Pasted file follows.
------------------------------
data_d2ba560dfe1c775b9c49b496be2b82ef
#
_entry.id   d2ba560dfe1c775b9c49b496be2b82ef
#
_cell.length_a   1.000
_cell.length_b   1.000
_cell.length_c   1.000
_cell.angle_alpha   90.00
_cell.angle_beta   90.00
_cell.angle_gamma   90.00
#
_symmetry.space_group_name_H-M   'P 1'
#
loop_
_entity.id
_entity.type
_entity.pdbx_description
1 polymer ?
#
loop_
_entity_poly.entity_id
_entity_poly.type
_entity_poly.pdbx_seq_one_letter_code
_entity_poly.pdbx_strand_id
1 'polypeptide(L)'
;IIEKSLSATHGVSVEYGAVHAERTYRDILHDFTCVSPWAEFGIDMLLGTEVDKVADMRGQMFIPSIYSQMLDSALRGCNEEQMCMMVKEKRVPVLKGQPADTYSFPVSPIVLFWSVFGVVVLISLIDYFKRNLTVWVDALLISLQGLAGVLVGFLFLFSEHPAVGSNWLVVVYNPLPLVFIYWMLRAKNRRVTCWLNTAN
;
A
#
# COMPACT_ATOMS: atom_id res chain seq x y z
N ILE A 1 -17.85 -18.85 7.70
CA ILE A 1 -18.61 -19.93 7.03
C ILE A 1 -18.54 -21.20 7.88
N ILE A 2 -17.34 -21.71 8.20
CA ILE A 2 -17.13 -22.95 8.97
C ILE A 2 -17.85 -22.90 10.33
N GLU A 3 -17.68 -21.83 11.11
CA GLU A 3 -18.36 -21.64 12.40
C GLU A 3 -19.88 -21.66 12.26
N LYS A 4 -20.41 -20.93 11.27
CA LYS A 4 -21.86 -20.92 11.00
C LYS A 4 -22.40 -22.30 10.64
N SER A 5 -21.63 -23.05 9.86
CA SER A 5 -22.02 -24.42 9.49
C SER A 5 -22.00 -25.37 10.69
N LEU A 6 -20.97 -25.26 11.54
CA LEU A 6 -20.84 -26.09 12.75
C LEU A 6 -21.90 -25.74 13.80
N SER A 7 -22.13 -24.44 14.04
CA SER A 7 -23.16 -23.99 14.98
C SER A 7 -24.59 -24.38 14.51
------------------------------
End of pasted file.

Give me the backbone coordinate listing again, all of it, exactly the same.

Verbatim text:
data_d2ba560dfe1c775b9c49b496be2b82ef
#
_entry.id   d2ba560dfe1c775b9c49b496be2b82ef
#
_cell.length_a   1.000
_cell.length_b   1.000
_cell.length_c   1.000
_cell.angle_alpha   90.00
_cell.angle_beta   90.00
_cell.angle_gamma   90.00
#
_symmetry.space_group_name_H-M   'P 1'
#
loop_
_entity.id
_entity.type
_entity.pdbx_description
1 polymer ?
#
loop_
_entity_poly.entity_id
_entity_poly.type
_entity_poly.pdbx_seq_one_letter_code
_entity_poly.pdbx_strand_id
1 'polypeptide(L)'
;IIEKSLSATHGVSVEYGAVHAERTYRDILHDFTCVSPWAEFGIDMLLGTEVDKVADMRGQMFIPSIYSQMLDSALRGCNEEQMCMMVKEKRVPVLKGQPADTYSFPVSPIVLFWSVFGVVVLISLIDYFKRNLTVWVDALLISLQGLAGVLVGFLFLFSEHPAVGSNWLVVVYNPLPLVFIYWMLRAKNRRVTCWLNTAN
;
A
#
# COMPACT_ATOMS: atom_id res chain seq x y z
N ILE A 1 -17.85 -18.85 7.70
CA ILE A 1 -18.61 -19.93 7.03
C ILE A 1 -18.54 -21.20 7.88
N ILE A 2 -17.34 -21.71 8.20
CA ILE A 2 -17.13 -22.95 8.97
C ILE A 2 -17.85 -22.90 10.33
N GLU A 3 -17.68 -21.83 11.11
CA GLU A 3 -18.36 -21.64 12.40
C GLU A 3 -19.88 -21.66 12.26
N LYS A 4 -20.41 -20.93 11.27
CA LYS A 4 -21.86 -20.92 11.00
C LYS A 4 -22.40 -22.30 10.64
N SER A 5 -21.63 -23.05 9.86
CA SER A 5 -22.02 -24.42 9.49
C SER A 5 -22.00 -25.37 10.69
N LEU A 6 -20.97 -25.26 11.54
CA LEU A 6 -20.84 -26.09 12.75
C LEU A 6 -21.90 -25.74 13.80
N SER A 7 -22.13 -24.44 14.04
CA SER A 7 -23.16 -23.99 14.98
C SER A 7 -24.59 -24.38 14.51